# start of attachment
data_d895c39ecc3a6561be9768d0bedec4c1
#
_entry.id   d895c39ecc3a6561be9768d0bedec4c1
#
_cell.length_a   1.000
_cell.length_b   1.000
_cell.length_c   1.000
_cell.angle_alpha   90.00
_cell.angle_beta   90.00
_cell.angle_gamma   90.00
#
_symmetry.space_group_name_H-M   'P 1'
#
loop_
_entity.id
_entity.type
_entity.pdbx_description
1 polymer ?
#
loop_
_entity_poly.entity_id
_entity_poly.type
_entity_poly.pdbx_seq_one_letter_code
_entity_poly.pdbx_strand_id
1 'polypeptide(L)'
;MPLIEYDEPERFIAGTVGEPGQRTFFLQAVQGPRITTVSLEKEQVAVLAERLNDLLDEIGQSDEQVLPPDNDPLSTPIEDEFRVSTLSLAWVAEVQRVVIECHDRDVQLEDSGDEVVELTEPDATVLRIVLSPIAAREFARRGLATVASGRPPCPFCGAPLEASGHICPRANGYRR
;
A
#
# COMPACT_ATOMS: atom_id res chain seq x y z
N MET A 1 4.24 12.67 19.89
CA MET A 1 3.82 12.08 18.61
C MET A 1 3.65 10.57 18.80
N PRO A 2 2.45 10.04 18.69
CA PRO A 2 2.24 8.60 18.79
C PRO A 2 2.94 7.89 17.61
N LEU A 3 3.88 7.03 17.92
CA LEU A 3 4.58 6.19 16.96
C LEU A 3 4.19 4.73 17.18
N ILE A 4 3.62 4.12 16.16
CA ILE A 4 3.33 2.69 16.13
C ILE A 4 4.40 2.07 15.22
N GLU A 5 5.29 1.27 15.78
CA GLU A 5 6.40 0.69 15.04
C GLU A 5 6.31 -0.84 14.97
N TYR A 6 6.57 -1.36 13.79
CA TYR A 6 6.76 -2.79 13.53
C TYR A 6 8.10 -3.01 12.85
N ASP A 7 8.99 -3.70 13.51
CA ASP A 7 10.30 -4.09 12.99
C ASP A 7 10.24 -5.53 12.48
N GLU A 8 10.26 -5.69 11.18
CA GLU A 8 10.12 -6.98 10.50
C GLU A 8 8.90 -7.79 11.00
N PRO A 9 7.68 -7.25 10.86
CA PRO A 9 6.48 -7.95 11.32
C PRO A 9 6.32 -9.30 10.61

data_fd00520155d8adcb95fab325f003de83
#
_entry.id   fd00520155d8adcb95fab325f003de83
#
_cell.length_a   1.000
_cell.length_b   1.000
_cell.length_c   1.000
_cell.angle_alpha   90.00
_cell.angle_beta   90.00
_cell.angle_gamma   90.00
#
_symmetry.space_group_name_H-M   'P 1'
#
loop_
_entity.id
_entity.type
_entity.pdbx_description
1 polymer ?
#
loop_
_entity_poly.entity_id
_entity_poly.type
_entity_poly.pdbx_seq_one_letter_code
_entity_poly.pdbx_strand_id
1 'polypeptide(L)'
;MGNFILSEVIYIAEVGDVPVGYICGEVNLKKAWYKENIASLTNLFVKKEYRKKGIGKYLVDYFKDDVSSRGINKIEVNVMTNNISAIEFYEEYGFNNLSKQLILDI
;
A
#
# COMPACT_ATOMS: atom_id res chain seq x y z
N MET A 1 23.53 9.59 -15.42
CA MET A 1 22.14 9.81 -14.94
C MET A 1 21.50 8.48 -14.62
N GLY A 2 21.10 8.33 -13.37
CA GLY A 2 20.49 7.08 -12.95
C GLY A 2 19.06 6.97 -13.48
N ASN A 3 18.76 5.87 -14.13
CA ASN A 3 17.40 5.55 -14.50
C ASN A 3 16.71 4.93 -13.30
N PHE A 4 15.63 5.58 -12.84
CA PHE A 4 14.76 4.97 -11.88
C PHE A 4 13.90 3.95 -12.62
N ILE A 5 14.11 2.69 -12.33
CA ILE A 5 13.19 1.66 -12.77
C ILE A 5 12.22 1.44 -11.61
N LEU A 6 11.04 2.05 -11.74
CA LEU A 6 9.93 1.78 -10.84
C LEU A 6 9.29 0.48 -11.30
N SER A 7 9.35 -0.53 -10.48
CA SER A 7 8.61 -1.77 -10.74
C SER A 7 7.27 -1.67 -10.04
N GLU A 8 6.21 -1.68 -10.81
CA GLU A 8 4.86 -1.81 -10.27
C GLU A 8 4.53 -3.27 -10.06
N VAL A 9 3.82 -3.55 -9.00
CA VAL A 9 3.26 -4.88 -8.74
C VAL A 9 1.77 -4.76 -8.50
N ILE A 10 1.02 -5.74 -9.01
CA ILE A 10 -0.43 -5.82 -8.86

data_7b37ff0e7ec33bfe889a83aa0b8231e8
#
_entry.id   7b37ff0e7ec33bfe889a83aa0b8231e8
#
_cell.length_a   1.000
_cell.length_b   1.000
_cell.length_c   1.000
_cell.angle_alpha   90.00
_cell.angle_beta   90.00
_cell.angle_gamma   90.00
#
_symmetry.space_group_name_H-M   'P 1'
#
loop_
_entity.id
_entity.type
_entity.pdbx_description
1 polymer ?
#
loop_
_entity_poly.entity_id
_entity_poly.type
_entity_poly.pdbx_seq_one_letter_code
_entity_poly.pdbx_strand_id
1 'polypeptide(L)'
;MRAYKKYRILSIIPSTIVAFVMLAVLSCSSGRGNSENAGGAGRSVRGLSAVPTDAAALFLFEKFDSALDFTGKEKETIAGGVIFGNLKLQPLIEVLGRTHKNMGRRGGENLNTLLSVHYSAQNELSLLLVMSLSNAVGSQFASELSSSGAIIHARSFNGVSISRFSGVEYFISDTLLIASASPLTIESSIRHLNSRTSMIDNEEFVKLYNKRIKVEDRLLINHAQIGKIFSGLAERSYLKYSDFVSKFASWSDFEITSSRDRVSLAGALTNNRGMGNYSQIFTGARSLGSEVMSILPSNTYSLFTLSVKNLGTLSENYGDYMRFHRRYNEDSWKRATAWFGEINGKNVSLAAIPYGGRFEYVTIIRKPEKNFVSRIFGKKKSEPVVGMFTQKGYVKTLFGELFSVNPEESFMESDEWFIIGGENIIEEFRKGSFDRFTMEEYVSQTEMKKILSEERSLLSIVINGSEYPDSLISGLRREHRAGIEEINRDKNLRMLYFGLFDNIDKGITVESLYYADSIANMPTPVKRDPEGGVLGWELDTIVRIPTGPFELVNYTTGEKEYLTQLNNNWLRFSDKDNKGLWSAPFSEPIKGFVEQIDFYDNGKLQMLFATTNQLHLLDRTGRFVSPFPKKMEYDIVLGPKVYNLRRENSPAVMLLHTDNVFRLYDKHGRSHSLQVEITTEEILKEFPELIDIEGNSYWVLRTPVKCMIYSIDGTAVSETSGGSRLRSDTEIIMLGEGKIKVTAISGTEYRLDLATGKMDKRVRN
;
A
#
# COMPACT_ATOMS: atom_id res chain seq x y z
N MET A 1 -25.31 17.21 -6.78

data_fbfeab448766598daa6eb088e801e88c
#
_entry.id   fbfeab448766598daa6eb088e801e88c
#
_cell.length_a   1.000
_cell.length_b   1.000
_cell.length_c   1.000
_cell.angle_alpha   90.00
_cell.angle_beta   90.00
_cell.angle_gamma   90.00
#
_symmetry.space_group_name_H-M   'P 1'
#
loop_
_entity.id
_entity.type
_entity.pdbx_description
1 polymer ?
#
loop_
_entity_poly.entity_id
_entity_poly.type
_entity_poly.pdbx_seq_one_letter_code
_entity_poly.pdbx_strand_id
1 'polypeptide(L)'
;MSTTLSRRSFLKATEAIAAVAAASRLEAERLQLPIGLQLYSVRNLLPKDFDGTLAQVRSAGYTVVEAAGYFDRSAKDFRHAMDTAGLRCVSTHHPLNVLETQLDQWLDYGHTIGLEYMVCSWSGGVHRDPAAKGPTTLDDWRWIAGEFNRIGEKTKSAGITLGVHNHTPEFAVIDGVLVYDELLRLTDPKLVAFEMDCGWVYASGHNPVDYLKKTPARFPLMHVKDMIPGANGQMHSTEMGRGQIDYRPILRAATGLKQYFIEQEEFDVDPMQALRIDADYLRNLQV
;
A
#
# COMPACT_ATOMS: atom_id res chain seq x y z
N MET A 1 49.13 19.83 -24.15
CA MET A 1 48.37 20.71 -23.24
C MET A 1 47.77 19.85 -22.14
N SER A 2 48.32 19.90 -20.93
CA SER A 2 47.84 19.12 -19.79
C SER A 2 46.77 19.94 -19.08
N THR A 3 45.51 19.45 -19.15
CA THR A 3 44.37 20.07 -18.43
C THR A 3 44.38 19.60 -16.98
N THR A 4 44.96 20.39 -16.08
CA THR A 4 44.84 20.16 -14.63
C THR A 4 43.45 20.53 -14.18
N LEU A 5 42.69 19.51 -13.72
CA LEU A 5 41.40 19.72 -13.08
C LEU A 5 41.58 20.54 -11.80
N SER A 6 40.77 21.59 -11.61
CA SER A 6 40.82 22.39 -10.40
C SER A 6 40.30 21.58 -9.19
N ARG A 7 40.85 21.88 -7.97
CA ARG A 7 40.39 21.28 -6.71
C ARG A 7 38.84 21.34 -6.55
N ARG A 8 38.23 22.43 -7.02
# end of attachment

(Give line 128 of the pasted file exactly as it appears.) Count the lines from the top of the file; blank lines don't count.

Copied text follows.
_symmetry.space_group_name_H-M   'P 1'